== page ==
By: Todd Hatfield
While I wait for our summer steelhead run to evolve we’ve been spending a lot of time chasing large northern pike and walleye in Northern Indiana and Southern Michigan. Almost every lakefront spot, marina, harbor and river in the region has a population of pike, and many have walleye, too. This time year both species are aggressive and available. We’ve been catching large ones, too.
The species have been done spawning for a month and are putting on the feedbag. They are very aggressive and can be caught several ways. Many anglers are throwing lures, but I’ve been sending most of my time throwing Orange and Chartreuse live Fire Dye golden roaches, suckers and large shiners. Pike and walleye inhale live bait. I haven’t tried the Blue Fire Dye, but will this week.
Obviously, regular live bait works, but there’s a lot of bait around. To make it stand out amongst the other bait balls, and from what other anglers are using, I’ve been dying my bait for the last few months. It’s a made a big difference for me. When I first starting doing it the water was murky and these baits were standing out in the off color water. Now that most of the water has cleared the bait stands out even more. The last hog walleye saw the chartreuse minnow and b-lined for it the second it hit the water. It’s been fun to watch these fish see the bait and dart after it.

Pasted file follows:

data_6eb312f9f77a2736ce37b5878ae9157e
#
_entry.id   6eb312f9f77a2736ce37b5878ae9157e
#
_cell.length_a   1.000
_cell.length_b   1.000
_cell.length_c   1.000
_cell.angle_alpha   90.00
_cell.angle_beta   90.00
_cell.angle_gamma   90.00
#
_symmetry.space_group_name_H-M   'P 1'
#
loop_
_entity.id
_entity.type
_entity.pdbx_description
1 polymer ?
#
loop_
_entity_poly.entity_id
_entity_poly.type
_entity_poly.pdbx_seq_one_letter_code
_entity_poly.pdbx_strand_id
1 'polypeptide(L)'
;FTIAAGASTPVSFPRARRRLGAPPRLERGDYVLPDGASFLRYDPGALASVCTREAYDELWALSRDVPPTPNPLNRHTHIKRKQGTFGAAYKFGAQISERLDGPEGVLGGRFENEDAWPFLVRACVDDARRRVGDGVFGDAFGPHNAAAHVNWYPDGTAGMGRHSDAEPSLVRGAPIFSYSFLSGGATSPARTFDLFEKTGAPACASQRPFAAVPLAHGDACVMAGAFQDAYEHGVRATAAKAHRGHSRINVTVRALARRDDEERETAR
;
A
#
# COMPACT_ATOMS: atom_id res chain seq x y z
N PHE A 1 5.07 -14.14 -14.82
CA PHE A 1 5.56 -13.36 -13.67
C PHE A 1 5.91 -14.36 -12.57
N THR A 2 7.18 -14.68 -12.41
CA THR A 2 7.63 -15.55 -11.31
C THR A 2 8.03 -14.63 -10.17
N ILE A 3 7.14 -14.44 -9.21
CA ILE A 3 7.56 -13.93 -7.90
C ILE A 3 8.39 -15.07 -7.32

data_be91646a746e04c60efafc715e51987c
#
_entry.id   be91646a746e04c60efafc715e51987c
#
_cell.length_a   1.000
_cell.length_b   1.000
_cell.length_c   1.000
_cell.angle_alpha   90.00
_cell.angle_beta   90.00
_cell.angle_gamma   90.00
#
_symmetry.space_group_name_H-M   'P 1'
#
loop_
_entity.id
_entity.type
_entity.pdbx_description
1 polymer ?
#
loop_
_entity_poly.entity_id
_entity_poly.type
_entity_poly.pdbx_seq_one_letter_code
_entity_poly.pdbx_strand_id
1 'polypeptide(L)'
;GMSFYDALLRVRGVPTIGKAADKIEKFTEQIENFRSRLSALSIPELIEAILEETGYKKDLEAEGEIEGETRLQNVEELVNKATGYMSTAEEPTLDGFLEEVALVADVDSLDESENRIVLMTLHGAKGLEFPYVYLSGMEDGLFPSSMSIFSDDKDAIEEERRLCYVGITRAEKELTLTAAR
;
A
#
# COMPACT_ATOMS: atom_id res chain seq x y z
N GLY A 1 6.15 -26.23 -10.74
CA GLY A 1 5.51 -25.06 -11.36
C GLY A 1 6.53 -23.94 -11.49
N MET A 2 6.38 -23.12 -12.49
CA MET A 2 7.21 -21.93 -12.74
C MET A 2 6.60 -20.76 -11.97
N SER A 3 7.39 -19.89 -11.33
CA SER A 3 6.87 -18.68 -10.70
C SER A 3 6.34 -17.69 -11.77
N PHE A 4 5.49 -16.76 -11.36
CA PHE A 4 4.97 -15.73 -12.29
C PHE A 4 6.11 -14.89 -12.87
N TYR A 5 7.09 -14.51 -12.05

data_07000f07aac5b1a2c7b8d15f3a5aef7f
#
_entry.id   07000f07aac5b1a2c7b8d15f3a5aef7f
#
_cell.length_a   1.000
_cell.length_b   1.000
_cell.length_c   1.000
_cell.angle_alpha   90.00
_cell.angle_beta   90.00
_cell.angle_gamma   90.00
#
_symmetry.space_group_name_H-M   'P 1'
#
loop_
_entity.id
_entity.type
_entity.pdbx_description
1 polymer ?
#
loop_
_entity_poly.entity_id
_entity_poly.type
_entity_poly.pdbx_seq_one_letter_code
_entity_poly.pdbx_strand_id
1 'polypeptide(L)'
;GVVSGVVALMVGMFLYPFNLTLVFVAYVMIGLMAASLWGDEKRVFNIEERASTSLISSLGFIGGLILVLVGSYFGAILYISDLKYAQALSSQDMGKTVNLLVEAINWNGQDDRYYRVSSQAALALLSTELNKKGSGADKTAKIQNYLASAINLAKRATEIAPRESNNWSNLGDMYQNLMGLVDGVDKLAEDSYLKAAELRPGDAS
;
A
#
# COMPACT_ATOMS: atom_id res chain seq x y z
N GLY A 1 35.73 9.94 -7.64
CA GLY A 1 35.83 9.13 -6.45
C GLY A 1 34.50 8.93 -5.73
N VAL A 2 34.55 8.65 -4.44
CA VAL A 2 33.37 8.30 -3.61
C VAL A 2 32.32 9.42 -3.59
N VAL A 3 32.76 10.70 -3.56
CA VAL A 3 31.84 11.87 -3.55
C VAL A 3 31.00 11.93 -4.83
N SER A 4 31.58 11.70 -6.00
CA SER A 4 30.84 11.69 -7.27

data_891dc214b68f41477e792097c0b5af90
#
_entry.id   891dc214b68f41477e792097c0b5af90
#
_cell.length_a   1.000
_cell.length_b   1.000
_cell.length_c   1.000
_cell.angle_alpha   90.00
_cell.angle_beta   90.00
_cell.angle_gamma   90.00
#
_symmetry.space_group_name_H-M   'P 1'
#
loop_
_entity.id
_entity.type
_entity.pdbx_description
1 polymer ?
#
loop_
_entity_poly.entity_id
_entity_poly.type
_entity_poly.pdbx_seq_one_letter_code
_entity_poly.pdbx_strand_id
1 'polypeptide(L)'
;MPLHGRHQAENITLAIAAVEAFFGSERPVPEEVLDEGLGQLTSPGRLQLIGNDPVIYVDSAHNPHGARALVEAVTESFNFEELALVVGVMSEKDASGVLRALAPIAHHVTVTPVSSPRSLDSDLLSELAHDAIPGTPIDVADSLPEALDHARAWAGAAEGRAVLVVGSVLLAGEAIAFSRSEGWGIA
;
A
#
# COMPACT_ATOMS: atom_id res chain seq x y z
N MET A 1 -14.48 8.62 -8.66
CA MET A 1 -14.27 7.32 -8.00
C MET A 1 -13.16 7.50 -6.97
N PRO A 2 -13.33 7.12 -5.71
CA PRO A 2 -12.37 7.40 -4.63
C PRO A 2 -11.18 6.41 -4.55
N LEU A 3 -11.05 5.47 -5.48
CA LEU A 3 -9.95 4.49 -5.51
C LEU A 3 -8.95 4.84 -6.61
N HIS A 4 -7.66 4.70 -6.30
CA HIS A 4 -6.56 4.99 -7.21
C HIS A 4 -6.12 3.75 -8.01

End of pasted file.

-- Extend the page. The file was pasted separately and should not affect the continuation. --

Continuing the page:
Just like I’d do with regular live bait I throw the colored bait out under a float and pop the bait a few times to get their attention. I’ll then slowly reel it in working from the depths to the shallows. Pike normally come from the depths and push the bait towards the bank so they can hammer it. There’s always live bait in the systems I fish, but lately I’ve watched the pike hone in on my chartreuse and orange baits, even when there’s plenty of bait balls around. They have plenty of bait to choose from, but have been biting the colored ones.
Fortunately, for the pike this is a year-round fishery, and many of the walleye fisheries remain open for some time. In fact, the bass have been hammering them, too. This technique will be effective from now through ice over. And, even when the summer steelhead run improves these pike and walleye will still be available. This is one of the things I enjoy about Northern Indiana and Southern Michigan: there’s always plenty of fish to target. Now I’ve found a way for my bait to stand out amongst the endless amount of bait already in the systems – and it’s paying off.